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"The gender wars and a God called ‘Father’" preached on Father's Day June 15, 2008

This sermon discusses the gender wars, or the challenge which the feminist movement has brought to the church over the past 40 years of so. The first wave of the feminist challenge had to do with interpretation of the Biblical texts about women’s (or wifely) submission. The second wave had to do with gaining admittance for women to the historically male offices of the church. The front now has shifted and has much more to do with our use of language, and the way it reflects a mistaken (male) image of God. The sermon explains the difference between inclusive language for people and inclusive language for God, between the modes of imagery and address. The argument of the sermon is that Christians have the very great privilege of addressing God as Father because Jesus identified him as such. This mode of address which is identifying, both for us and for God when we use it, is different from the revelation of what God is like, through various images in Scripture. Father-language for God cannot be expunged from the Christian vocabulary without very grave consequences for our understanding of the relationship in which we stand with God through Jesus. Therefore we should not allow it to become a casualty of the gender wars. Rather on this Father’s day we should celebrate not only our earthly Father, but also the Fatherhood of God -- from which every family in heaven and on earth takes its name.

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"Did we steward it well?" preached on June 8, 2008

This sermon addresses the wider issue of stewardship, which certainly has a financial dimension, but which really alludes to our quality of care for all that God has entrusted to us. The stewardship perspective teaches us that we do not possess what we have merely for our own satisfaction at being endowed, but we hold what we have as a trust from God. Wealth (or any asset) is meant to flow through us, not only to us. The parable of the talents teaches us that God does not expect us to sit on our assets. He expects a return. If he does not get a return, he will assume we are not really that interested in advancing His interests – the goals of his kingdom – and he will remove the privilege of being His gospel-bearers and kingdom-partners from us. Therefore stewardship deals not only with how zealous and lucky we are in investment, but with how aligned we are, with God’s interests and ways of accounting.

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"What about tithing?" preached on June 1, 2008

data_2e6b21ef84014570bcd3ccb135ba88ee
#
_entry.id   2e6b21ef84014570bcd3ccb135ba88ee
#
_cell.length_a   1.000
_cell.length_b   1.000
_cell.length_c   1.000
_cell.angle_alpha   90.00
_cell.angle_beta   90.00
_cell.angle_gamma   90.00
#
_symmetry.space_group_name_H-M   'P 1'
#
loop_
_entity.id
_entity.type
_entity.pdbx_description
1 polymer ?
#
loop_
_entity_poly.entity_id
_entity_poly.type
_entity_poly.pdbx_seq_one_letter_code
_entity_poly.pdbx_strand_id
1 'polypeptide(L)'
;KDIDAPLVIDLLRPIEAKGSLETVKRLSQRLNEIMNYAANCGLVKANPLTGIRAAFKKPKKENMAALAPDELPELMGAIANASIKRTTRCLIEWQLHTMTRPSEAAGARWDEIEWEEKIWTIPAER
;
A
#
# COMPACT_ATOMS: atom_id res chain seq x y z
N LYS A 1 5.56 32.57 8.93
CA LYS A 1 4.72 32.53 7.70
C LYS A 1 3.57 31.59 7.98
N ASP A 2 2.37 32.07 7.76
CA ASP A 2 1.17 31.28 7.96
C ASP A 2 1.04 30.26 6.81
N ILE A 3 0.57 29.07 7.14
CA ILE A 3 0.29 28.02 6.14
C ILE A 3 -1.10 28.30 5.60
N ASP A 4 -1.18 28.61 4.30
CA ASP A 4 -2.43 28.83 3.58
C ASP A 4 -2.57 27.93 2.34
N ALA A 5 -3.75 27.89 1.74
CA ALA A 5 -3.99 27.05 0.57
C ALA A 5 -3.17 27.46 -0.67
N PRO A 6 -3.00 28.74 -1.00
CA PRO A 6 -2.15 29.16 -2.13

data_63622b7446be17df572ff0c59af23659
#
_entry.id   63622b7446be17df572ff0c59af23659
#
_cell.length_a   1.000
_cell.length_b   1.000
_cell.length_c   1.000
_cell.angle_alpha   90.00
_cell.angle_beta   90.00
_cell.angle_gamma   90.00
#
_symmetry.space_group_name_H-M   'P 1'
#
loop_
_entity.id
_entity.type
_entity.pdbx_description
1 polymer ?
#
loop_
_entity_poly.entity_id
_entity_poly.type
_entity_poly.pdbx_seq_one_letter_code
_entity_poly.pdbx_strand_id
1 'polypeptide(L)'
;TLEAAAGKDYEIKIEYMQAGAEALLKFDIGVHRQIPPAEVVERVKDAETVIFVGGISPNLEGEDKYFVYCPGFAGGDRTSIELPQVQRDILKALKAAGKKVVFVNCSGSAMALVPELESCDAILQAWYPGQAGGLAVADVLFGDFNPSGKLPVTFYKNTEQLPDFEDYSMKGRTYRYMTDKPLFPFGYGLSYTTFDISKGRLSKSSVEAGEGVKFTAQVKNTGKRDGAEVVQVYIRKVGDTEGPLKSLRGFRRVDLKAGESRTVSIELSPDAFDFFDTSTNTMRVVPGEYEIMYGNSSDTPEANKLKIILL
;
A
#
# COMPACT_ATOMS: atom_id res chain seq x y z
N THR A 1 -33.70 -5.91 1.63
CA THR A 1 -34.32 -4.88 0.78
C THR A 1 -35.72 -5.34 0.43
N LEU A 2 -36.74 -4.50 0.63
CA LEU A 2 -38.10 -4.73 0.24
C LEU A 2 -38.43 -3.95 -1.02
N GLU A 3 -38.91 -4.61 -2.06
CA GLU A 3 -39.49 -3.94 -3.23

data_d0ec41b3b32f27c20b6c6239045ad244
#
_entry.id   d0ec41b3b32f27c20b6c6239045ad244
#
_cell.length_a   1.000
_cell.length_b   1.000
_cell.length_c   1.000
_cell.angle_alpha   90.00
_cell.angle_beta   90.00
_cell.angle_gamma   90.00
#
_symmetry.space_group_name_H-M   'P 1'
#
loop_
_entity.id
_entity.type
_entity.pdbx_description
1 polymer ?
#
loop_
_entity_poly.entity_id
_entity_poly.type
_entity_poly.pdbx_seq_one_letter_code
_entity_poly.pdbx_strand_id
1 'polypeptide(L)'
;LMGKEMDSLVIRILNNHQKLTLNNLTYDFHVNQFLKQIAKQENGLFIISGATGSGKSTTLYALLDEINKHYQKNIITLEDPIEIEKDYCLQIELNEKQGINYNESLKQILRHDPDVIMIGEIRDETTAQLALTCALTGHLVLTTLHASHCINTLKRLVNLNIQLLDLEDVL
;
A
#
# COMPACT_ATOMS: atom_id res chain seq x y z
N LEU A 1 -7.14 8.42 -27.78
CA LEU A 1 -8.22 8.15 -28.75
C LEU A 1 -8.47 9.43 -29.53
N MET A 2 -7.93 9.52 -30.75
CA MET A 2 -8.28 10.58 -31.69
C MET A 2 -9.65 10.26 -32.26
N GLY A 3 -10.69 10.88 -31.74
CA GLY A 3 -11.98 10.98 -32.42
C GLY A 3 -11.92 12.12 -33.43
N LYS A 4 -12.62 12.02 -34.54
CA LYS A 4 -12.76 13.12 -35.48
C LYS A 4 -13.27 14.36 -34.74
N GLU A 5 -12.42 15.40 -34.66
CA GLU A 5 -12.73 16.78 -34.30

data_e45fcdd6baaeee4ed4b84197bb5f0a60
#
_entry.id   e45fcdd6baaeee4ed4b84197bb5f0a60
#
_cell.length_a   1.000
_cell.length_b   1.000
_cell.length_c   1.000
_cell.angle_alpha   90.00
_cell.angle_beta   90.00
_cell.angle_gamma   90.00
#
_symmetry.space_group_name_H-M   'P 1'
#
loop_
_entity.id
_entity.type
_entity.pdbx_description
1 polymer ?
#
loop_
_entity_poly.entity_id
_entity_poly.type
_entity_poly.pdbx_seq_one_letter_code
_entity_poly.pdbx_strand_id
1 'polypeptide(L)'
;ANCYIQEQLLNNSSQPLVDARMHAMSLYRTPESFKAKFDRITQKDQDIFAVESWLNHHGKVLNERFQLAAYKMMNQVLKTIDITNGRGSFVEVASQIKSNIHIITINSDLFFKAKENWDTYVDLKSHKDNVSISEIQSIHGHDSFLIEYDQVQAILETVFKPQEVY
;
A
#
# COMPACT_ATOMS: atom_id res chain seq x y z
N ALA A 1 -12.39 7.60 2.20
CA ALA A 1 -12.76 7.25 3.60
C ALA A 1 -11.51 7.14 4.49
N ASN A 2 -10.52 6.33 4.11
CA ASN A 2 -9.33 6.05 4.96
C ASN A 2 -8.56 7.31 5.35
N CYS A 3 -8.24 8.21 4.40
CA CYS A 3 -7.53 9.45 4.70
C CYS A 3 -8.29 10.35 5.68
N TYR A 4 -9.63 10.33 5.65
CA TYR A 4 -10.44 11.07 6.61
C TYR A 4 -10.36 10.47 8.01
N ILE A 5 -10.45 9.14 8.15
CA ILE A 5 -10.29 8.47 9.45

This sermon discusses the fraught question of whether Christians are bound to tithe. The tithe began with Abram, as a spontaneous response of gratitude to the grace of God. Then it was written into the Old Testament law. All Israelites had to give 10% of their revenues to the Levites for the maintenance of divine worship. The Levites lived off this tenth, but also tithed a tenth of it. So the tithe was for maintaining the Lord’s witness, not merely to do good, and it was to be given from the first-fruits, not the left-overs. The year of the tithe was also instituted under the law to support widows, orphans and resident aliens, in addition to the Levites – an ancient social welfare provision. The sermon argues that the New Testament may not impose the tithe as legal obligation, but, like the relation of gospel to law generally, gospel demands more, not less. The kind of arguments that Christians use to justify giving less than a tithe are reminiscent of the Israelite resentment of the tithe (which the prophets inveigh against) or the pharisaical tendency (which Jesus mocked) for exploiting loopholes in the tithing law. Even so, it is not ultimately the number that God cares about (since all is His anyway) but the state of our heart. Under the New Covenant, giving ought to become again what it was for Abraham – a spontaneous response of gratitude and faith in the face of God’s amazing grace.

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"A God who takes sides?" preached on May 25, 2008

This sermon wrestles with the way Scripture represents God: namely as a God who is biased – who takes sides, and who does not always act according to our canons of fairness. Often God’s election (ie. choice of some and not others) is inexplicable and can only be reconciled with our sense of fairness by saying that God is free (ie. not obligated to show mercy to anyone. Yet, out of his goodness, He shows mercy to some). In other texts there appears to be a method to God’s bias, in that He chooses most consistently to align himself with what this world most despises. Christians are called to choose God’s side on those issues where He declares it plainly. The alternative is to be squeezed into the world’s mold – to make up our minds on the basis of worldly pressure or fickle feelings. Where the church lacks the conviction to support God’s bias, it not only incurs God’s judgment, but also tempts the judgment of future generations, as it may become captive to the enormous blind spots of the present generation. For Christians, therefore, truth can never be a matter of indifference. The truth matters, and the truth is out there.